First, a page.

Courtesy: Electronic Arts via USA TODAY
By Brett Molina, USA TODAY
Sports fans know this scenario all too well: a team or player comes off a breakthrough season, poised to make the next big step in their evolution as a superstar squad or athlete. However, due to a variety of circumstances, that team or player can't seem to make the leap.
This is where video game players stand with Electronic Arts' NCAA Football franchise. The last two seasons were the first signs of promise, as players finally received a well-crafted college football experience.
NCAA Football 13 is the game where players' expectations will likely take a hit. There appear to be few changes compared with last season, while several technical issues persist.
Let's begin with the major addition to the series: the Heisman Challenge. Players choose between several former Heisman Trophy winners, including Baylor QB (and 2011 recipient) Robert Griffin III, Oklahoma State running back Barry Sanders, Boston College QB Doug Flutie and Michigan wide receiver Desmond Howard.
The goal is to recreate the superstar's Heisman season, matching or even topping the statistical benchmarks set that year. Players can also choose to stick with their current team or switch programs. Desmond Howard as an Ohio State Buckeye? It's an option here.
The game tracks key milestones and provides a Heisman Score based on a player's progress. For example, in the case of RGIII, a player must top his season totals in passing yards, rushing yards and passing TDs, as well as eclipse his single-game passing yards record that season. A Heisman Watch follows where superstars stand compared with their fellow candidates.
Football games play out similarly to NCAA Football's Road to Glory mode, devoted to creating and molding an individual superstar. Players only have control of their Heisman candidate throughout the season.
NCAA Football 13 introduces a fresh feature called Reaction Time, which adds a Max Payne like slow-motion effect during the game. For example, as a quarterback drops back to pass, players can press the left trigger to slow time and assess the play. Players can use this on every play if they choose, but seasoned veterans should be fine without it.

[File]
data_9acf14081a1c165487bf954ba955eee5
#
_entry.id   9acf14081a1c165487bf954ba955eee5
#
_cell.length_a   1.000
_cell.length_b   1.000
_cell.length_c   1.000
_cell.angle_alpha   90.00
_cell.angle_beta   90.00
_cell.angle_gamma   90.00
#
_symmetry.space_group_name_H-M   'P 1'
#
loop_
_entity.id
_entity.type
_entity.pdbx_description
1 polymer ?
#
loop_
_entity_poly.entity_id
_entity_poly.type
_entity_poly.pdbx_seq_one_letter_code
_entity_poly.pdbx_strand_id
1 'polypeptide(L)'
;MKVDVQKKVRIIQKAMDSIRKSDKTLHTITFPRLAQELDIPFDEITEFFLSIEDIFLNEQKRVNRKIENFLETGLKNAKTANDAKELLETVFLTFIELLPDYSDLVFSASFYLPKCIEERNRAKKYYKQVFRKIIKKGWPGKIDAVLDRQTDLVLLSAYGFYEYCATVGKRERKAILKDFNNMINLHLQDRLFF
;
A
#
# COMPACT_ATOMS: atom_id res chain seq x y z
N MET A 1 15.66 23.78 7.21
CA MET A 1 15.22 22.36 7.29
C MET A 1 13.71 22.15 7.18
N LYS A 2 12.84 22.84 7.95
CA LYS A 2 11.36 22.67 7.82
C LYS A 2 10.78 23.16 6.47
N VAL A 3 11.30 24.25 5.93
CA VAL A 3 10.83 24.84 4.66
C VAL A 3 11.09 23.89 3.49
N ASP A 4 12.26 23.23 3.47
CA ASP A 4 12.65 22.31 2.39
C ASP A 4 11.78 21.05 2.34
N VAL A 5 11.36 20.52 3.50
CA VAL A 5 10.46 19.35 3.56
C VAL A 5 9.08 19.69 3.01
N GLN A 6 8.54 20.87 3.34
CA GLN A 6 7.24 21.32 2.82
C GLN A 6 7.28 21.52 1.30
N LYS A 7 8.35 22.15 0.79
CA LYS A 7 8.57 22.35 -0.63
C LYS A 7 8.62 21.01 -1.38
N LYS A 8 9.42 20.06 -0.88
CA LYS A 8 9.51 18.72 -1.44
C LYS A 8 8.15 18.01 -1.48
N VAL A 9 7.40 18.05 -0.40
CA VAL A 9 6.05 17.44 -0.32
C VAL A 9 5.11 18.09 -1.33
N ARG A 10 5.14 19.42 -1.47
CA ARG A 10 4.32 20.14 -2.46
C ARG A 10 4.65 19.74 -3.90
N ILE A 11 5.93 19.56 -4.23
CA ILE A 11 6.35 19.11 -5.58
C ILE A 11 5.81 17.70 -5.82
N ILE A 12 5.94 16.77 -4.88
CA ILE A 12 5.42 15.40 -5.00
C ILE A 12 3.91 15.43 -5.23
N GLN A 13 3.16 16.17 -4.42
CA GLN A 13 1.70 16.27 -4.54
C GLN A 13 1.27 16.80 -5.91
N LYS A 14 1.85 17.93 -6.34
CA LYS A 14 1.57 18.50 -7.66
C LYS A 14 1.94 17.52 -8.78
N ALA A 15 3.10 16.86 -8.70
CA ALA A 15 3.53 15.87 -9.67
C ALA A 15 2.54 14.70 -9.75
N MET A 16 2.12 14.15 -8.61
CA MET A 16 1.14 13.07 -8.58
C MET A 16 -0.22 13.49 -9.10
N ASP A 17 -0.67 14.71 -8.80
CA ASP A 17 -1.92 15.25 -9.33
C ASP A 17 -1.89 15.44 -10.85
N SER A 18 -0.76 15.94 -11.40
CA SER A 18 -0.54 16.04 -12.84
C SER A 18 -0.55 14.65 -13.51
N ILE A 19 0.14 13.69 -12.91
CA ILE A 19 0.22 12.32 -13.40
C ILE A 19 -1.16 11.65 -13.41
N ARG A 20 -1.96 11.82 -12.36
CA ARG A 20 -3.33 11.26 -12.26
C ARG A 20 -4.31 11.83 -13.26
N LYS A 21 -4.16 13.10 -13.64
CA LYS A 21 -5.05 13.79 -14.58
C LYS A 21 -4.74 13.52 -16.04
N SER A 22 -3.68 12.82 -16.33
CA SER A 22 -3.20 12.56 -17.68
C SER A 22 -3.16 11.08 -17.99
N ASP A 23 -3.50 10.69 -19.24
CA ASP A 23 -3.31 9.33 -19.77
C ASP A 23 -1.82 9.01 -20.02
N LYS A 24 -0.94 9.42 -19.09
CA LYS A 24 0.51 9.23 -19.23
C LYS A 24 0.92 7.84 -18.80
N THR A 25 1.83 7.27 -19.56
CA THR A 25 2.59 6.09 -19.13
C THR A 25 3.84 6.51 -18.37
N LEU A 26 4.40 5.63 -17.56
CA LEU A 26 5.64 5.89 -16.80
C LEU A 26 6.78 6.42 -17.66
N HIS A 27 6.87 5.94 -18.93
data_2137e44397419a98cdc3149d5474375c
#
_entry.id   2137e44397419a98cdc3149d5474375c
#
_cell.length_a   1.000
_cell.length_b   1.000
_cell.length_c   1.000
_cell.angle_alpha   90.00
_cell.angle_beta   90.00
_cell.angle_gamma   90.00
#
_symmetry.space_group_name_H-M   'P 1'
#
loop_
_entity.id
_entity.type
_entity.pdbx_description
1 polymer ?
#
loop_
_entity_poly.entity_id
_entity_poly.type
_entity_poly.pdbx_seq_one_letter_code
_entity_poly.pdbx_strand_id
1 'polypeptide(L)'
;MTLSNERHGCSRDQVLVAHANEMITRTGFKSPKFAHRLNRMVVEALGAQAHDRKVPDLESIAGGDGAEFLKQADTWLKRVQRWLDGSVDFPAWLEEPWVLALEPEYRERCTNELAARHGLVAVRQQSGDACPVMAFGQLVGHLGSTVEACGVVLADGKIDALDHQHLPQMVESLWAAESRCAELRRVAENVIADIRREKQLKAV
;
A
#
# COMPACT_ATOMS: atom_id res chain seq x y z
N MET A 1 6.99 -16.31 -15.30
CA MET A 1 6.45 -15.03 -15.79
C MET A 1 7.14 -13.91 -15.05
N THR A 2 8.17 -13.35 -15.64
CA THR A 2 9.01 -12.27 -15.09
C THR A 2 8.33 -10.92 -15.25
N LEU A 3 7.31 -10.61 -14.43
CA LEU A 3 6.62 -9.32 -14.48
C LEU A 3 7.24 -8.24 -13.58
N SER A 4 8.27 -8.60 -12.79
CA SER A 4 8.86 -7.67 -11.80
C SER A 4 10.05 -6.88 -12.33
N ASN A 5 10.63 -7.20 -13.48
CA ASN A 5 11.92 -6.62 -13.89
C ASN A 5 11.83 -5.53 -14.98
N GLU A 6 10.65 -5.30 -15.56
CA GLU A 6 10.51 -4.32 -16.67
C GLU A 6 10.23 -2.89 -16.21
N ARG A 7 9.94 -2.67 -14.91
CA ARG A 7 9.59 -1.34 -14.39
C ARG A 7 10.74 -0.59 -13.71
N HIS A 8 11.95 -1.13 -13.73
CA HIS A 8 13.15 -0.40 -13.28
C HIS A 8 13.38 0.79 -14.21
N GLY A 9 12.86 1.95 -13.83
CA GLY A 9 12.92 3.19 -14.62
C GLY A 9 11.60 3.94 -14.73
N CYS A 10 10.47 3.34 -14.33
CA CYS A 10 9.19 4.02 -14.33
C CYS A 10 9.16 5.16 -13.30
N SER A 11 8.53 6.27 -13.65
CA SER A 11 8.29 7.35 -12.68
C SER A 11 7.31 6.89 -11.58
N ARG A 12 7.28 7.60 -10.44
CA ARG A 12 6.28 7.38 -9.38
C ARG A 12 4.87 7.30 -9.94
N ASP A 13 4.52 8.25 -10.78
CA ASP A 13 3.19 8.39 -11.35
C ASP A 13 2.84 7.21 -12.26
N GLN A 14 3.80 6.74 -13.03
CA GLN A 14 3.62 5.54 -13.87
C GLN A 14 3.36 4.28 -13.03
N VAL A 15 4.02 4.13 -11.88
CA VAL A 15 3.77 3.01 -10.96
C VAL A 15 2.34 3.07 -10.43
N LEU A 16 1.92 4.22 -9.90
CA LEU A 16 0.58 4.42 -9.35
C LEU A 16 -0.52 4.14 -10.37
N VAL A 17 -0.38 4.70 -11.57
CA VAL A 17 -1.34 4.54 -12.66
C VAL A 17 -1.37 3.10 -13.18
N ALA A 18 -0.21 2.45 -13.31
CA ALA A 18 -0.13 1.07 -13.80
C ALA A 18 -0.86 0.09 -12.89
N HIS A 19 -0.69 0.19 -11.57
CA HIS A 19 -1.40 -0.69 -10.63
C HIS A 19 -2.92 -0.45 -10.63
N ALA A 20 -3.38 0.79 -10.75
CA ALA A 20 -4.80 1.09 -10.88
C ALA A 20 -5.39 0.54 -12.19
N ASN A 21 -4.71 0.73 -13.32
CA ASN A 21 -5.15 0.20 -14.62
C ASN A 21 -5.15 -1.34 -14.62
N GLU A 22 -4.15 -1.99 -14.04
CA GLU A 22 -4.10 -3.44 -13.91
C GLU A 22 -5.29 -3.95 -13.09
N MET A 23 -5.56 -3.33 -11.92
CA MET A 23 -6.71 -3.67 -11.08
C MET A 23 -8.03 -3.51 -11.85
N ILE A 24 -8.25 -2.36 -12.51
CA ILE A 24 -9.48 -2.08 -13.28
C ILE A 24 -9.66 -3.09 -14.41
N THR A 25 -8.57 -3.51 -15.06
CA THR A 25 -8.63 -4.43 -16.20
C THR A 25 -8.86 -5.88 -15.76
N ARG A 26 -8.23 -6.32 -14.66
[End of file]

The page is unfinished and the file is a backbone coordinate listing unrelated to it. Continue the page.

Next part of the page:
Outside of those features, developers don't change much compared with previous seasons. Players still have Dynasty and Road to Glory modes, allowing them to guide either a program or an individual player to championship status.
Overall, the game handles just like last year's title, but there are several technical woes hurting NCAA Football 13. Visually, it lacks the polish and fine detail of other EA Sports titles, such as Madden NFL or NHL.
Developers have promised improvements to the reactions of defensive players in the passing game, but the results have been inconsistent. It's still relatively easy to beat defenders on deep routes, particularly down the middle of the field. Then there was the moment when an opposing defender had a pass play perfectly covered only to randomly break away and run toward the middle of the field, leaving my receiver open.
Blocking is problematic as well, especially when plays break down. If the play requires a receiver or running back to block, they're usually fine. But if, for example, the quarterback moves out of the pocket and runs up field? Forget it. During one play involving RGIII, he runs up the left side of the field only to find the receiver right next to him waving for a pass. Thanks for that block, by the way.
Referees and their use of replay aren't great either. An incomplete pass where the receiver's feet were both clearly out of bounds was overturned and declared a catch, while a successful fourth down run was considered a turnover on downs. The game also has some noticeable bugs, from players' feet sinking into the ground to others completely disappearing from the screen on replays.
Perhaps the funniest moment during my time with NCAA Football 13 was a Play of the Game highlight following a victory. All the players were invisible, resulting in a replay featuring only the football.
NCAA Football 13 feels like it's wasting potential. This game should arguably be better than Madden NFL for a few reasons. The atmosphere and pageantry are unparalleled, the playbooks are more diverse and the offseason tasks such as recruiting feel more interesting and rewarding.
Even though the last couple of years showed signs the franchise was turning a corner, NCAA Football 13 is proof that there is still plenty more work to be done.
Publisher: Electronic Arts
Developer: EA Tiburon
Platform(s): PlayStation 3, Xbox 360
Rating: E for Everyone
Release Date: July 10
Score: 2.5 stars (out of 4)
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